Programming News and Views
Send your programming press releases, news items or comments to: NewsDesk@i-programmer.info
CockroachDB Adds PostGIS Spatial Data Support
24 Nov | Kay Ewbank
There's a new version of CockroachDB that has updates for developers, better security and new features including support for storing and indexing spatial data using Postgre PostGIS-compatible SQL syntax.
TypeScript 4.1 Adds Temporal Literal Types
23 Nov | Kay Ewbank
TypeScript has been updated with new checking flags, editor productivity updates, and speed improvements, alongside new features including support for temporal literal types.
The State Of Secure Software Development - Three OpenSSF Courses
23 Nov | Nikos Vaggalis
The Open Source Security Foundation has recently launched three brand new and free courses on Secure Software Development, which are hosted on edX.
Diabolo Juggling By Robot Arms
22 Nov | Lucy Black
Watching two robot arms play diabolo is enough to induce diabolo envy in anyone who has ever experimented with this type of toy. The good news is that Omron is going to release the simulation model, dataset and control algorithm so that others robot arms can be trained to do similar juggling feats.
November Week 3
21 Nov | Editor
Spatial AI Competition A Winner
20 Nov | Sue Gee
When OpenCV launched a Computer Vision contest earlier this year, it expected to award three prizes, totalling $6,000. The competition was so popular that it has now announced six winners who share $12,000. It also plans further contests with "10X times rewards".
Hour Of Code Adds Lessons In Unconscious Bias
20 Nov | Kay Ewbank
Microsoft has announced details a new Hour of Code lesson. In "A Minecraft Tale of Two Villages!" the task will be to bring two villages together with the power of code, learning and practicing inclusion and empathy along the way.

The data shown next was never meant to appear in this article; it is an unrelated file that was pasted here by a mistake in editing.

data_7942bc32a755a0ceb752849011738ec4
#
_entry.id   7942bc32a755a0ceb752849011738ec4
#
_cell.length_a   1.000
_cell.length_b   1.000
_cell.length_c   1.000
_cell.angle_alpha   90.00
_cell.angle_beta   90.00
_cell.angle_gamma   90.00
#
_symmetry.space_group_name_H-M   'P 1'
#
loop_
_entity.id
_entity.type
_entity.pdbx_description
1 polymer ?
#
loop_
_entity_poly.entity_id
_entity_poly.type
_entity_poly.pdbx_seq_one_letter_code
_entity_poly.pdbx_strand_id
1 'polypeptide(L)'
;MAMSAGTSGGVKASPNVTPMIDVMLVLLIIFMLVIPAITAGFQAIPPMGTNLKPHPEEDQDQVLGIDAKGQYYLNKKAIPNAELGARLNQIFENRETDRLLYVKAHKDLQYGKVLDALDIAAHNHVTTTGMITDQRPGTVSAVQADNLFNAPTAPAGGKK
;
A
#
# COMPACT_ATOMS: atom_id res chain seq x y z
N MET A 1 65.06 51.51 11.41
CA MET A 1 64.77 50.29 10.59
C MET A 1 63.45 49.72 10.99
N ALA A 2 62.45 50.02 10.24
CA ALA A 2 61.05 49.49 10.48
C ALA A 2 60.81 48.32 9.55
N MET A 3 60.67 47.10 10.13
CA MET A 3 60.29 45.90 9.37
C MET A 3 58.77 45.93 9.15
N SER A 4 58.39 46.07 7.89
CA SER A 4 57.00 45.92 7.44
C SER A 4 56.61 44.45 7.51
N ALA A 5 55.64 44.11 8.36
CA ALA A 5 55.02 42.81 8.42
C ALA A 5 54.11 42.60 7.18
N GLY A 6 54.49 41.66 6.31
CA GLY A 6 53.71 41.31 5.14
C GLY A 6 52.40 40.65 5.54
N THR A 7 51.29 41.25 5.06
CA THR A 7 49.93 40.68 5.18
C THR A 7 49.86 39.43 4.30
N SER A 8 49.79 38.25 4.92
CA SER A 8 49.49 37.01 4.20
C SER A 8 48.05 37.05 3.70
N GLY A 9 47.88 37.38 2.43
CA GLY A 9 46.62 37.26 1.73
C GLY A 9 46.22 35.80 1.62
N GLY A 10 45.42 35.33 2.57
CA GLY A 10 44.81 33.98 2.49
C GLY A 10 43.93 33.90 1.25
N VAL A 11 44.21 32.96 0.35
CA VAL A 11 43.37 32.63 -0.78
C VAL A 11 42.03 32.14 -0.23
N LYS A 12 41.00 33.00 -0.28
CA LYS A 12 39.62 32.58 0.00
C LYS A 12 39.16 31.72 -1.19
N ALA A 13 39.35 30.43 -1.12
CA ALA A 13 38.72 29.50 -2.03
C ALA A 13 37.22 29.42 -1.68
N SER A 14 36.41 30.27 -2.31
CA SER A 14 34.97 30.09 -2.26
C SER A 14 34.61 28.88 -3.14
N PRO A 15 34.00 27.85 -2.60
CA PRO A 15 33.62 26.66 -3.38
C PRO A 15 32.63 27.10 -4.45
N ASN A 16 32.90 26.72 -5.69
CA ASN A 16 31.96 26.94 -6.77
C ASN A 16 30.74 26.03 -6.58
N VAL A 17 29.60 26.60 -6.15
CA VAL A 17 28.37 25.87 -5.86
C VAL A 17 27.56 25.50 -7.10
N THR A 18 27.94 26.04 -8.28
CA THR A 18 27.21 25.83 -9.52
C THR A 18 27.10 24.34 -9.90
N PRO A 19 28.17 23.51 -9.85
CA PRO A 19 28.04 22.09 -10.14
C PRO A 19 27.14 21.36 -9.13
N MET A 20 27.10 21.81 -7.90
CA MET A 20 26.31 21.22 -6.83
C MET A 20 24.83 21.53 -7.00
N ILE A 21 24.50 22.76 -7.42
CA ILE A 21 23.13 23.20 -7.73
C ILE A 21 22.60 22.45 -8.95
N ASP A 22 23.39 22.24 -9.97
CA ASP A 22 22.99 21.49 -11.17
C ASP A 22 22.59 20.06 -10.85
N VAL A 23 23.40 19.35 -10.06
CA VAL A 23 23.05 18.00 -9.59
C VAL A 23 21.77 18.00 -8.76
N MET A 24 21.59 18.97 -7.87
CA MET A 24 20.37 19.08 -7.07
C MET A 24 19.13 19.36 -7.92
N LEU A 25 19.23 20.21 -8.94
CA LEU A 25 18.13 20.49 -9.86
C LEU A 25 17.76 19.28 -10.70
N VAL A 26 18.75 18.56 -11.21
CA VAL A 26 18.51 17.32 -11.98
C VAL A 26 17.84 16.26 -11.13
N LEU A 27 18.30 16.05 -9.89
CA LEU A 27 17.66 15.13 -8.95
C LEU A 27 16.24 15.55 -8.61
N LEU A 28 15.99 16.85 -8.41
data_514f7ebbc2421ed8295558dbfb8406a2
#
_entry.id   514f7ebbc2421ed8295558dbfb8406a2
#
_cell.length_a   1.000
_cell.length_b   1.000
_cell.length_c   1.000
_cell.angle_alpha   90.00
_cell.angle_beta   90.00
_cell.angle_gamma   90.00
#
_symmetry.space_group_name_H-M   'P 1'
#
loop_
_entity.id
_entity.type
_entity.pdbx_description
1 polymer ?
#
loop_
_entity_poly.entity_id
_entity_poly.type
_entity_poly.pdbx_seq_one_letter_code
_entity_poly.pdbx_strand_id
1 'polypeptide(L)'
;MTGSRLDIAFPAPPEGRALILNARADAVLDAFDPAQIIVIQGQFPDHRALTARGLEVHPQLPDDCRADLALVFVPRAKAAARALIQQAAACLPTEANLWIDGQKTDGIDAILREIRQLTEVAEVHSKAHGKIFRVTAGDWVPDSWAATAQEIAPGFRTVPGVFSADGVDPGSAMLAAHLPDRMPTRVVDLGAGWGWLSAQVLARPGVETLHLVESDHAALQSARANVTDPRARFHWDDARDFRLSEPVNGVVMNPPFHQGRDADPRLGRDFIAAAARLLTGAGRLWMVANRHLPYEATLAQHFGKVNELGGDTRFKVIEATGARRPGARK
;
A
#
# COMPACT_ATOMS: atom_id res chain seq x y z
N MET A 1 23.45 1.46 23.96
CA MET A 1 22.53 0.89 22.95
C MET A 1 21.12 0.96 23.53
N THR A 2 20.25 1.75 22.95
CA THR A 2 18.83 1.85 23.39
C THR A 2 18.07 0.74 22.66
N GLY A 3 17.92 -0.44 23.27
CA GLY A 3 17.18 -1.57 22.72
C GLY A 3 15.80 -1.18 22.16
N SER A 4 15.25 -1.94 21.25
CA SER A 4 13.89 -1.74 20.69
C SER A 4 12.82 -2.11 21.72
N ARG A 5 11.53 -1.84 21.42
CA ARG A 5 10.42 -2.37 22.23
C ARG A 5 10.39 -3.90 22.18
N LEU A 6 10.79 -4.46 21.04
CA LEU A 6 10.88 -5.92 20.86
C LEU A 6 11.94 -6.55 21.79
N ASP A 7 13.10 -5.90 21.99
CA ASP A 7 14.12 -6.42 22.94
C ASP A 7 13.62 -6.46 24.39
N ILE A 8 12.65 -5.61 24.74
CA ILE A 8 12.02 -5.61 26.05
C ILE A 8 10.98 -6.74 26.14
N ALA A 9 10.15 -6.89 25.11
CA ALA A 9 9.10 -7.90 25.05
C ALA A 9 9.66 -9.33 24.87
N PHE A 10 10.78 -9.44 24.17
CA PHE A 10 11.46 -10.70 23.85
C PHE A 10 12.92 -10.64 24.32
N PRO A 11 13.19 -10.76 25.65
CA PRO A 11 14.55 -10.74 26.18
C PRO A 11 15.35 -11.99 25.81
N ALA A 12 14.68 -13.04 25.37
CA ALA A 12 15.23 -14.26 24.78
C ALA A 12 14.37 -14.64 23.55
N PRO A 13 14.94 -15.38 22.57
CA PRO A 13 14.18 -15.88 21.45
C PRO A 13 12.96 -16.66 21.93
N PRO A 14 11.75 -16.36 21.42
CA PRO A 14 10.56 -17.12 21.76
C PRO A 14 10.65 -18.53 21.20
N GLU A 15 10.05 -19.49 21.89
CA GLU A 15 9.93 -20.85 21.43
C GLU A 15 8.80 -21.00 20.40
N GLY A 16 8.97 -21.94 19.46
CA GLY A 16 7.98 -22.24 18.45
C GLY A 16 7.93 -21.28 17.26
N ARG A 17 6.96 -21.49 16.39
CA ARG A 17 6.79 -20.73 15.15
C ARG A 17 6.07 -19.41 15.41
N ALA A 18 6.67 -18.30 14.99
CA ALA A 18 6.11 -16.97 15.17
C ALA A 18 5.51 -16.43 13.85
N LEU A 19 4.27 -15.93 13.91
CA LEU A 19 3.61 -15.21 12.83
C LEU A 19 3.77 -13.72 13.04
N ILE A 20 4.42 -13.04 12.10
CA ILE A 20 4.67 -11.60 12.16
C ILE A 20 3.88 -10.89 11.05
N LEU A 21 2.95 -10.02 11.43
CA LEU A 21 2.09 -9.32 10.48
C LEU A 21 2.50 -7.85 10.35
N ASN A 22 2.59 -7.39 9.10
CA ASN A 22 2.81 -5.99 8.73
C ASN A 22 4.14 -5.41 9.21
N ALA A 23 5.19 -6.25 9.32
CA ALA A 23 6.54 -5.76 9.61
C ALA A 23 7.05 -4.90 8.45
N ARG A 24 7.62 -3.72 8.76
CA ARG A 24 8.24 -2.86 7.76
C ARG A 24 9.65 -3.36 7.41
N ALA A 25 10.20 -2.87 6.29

Servo Rehomed With Linux Foundation
19 Nov | Sue Gee
Servo, the open source project initiated at Mozilla to create a high-performance browser engine designed for both application and embedded use, is joining the Linux Foundation.
Android Adopts Bazel For Build System
19 Nov | Kay Ewbank
The Android Platform is migrating from its current build systems (Soong and Make) to Bazel. While components of Bazel have been already checked into the Android Open Source Project (AOSP) source tree, this will be a phased migration over the next few Android releases.
Nvidia's AI Supercomputer For Medical Research And Drug Discovery
18 Nov | Nikos Vaggalis
Last month Nvidia unveiled plans to build a supercomputer intended for AI research in health care. This prompts us to look at AI's potential role in health care and how it is already being used.
The State of Computer Science Education 2020
18 Nov | Sue Gee
The majority of US schools still do not teach Computer Science, despite the concerted efforts of Code.org Advocacy Coalition. On the other hand, a lot of progress has been made and the number of students taking the AP Computer Science exams has "skyrocketed".
What Languages Do Devs Want to Learn?
17 Nov | Mike James
Angular 11 Released With Byelog Goal Complete
17 Nov | Kay Ewbank
Angular 11 has been released with updates across the platform including the framework, the CLI and components. More specifically, the new version enforces stricter types and has automatic inlining of fonts.
Learn To Develop On Android With MAD Skills
16 Nov | Nikos Vaggalis
Modern Android Development (MAD) Skills is a free series of videos and articles by Google that teaches the modern ways of doing development on the Android platform.
Microsoft Releases Playwright Test Runner
16 Nov | Kay Ewbank
Microsoft has released a preview version of Playwright Test Runner, a zero config cross-browser tool providing end-to-end testing for web apps. Features include browser automation for Playwright, Jest-like assertions and built-in support for TypeScript.
World Gone Mad - Computer Vision: The Universal Interface
15 Nov | Harry Fairhead
This is a good story - a new app allows easier monitoring of diabetes. It is the way that it has been achieved that should give us cause for thought. It reads data from a glucose meter but you can forget bluetooth or wifi - it uses computer vision to read the display just like a human.
November Week 2
14 Nov | Editor
Get up to speed on stuff that affects you as a developer by reading about the news and books written by programmers, for programmers. Python and Extreme Programming are the topics of this week's featured articles.